More than a decade ago, when the Anti Corruption Commission, through its asset declaration rule, made it mandatory for public officials to declare their asset, one concern was on its implementation.
Besides concerns of invasion into privacy, there were suspicions that those who needed to be monitored the most are those who slip through the system.
This week a team of officials from the anti graft office is visiting offices in the capital, sensitising and creating awareness on the asset declaration rule and the system.
By the next income year, the rule would be 13 years old. According to officials, a lot has to be improved.
Compliance rate has improved, but there is problem in the quality of declaration. In other words, the bigger problem is about how accurately they declare their assets and liabilities. At the sensitisation programmes, officials were nice and polite in pointing out the flaws. It is a second chance for officials to improve and abide by the rule.
The asset declaration rule is not an intrusion into privacy or stopping people from amassing wealth. It is a system to build trust and confidence in our institutions and public officials who handle public resources. It is a good mechanism to ensure transparency.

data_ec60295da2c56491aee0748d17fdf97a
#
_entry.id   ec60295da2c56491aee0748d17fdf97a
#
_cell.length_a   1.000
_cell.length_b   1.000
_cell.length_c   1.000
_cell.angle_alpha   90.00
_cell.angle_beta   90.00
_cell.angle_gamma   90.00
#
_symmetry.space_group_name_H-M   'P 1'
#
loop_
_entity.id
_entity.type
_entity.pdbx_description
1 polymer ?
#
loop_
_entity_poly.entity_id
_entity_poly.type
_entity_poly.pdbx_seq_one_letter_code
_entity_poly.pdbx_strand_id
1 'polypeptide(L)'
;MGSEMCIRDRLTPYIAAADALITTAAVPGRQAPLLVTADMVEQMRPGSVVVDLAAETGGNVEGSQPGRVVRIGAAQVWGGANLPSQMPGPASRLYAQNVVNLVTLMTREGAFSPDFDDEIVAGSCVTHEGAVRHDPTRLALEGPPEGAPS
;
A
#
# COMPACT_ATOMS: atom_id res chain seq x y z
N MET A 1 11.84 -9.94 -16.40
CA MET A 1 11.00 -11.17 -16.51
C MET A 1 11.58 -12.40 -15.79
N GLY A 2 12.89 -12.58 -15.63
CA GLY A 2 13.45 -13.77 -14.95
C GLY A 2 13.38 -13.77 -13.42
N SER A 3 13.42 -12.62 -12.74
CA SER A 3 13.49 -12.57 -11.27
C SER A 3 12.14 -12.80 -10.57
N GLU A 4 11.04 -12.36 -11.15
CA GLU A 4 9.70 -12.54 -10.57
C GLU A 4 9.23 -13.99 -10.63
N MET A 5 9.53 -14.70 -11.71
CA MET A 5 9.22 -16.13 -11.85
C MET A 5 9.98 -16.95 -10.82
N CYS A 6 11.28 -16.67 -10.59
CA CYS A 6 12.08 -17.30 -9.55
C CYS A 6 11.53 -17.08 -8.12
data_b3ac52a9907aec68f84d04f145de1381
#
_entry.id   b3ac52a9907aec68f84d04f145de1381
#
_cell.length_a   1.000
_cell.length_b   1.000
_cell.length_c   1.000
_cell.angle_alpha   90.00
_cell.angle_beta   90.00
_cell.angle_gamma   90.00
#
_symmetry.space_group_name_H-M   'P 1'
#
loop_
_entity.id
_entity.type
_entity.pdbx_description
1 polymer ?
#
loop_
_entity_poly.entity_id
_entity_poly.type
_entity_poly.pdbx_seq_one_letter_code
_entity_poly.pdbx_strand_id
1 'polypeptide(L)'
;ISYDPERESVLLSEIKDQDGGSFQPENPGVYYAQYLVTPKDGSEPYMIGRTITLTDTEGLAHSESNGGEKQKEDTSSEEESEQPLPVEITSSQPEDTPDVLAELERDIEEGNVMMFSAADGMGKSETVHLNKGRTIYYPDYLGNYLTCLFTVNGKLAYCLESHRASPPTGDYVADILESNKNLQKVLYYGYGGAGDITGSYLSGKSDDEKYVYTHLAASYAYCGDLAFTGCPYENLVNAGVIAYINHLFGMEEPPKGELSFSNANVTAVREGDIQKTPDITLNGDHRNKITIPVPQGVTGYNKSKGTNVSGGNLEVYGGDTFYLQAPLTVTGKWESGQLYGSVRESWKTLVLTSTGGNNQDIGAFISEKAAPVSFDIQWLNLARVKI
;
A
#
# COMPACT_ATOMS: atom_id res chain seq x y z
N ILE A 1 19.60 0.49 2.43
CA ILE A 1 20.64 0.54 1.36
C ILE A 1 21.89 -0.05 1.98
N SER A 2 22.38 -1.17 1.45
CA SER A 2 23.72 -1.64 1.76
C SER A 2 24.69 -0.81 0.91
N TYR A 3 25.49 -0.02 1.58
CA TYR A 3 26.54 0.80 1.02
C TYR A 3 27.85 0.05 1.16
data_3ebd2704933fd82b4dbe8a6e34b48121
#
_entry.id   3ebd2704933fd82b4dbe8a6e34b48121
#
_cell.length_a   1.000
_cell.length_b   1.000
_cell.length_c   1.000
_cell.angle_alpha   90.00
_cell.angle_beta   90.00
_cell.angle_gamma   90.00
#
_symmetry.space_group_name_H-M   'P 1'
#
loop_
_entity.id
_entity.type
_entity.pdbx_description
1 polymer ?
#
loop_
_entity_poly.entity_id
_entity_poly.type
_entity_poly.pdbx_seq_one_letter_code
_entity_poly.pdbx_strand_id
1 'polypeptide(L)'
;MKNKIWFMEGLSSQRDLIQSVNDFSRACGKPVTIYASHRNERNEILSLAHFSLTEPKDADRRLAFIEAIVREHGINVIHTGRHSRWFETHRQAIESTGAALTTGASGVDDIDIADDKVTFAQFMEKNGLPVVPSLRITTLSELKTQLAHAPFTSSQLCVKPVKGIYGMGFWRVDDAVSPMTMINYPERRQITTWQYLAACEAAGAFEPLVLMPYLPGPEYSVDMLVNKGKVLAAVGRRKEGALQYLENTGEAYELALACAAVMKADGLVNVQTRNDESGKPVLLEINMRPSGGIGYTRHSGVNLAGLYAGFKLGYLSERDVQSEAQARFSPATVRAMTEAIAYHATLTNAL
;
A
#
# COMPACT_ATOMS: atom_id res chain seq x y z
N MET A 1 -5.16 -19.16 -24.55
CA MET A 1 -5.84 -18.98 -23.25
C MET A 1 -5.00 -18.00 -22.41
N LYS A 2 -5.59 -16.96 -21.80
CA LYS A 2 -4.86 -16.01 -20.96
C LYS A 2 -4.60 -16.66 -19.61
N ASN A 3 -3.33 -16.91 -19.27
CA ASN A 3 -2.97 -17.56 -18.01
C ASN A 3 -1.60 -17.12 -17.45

Those who are mandated to declare their asset are categorised into two schedules. There are about 600 top ranked public officials and elected people in schedule I, including those in the monk body. In the last income year, one has not declared his assets and some had delayed in declaring theirs.
Schedule II covers all public officials in position level P5 and above with the exception of teachers. There are more than 24,000 people. There are none declarants in this schedule II. ACC is already penalising people for violating the rule.
Besides the monetary fines, ACC had not taken people to task. Today, the asset declaration system is not linked to other systems to keep tab on who is doing what. Therefore, incorrect declaration has escaped the ACC’s scanner. Besides a few calls to explain, nobody was brought to task.
The asset declaration rule is not meant to investigate people’s wealth and its sources and keep tab of how much they declare during tax time. The logic of the asset declaration rule is that public officials who have earned a good income have reasons to be transparent and every right to be proud.
The tone is changing, however. The anti graft through the sensitisation programme is subtly warning people of the consequences on not declaring or false declaration. It is a corruption prevention tool and covering up deliberately can be costly. This is if the ACC is serious in it assessment and follow-ups after the sensitisation programme.
One question on every public servant’s mind is why are the income earners outside the civil service and corporate employees left out? Could we extend that to the private sector too?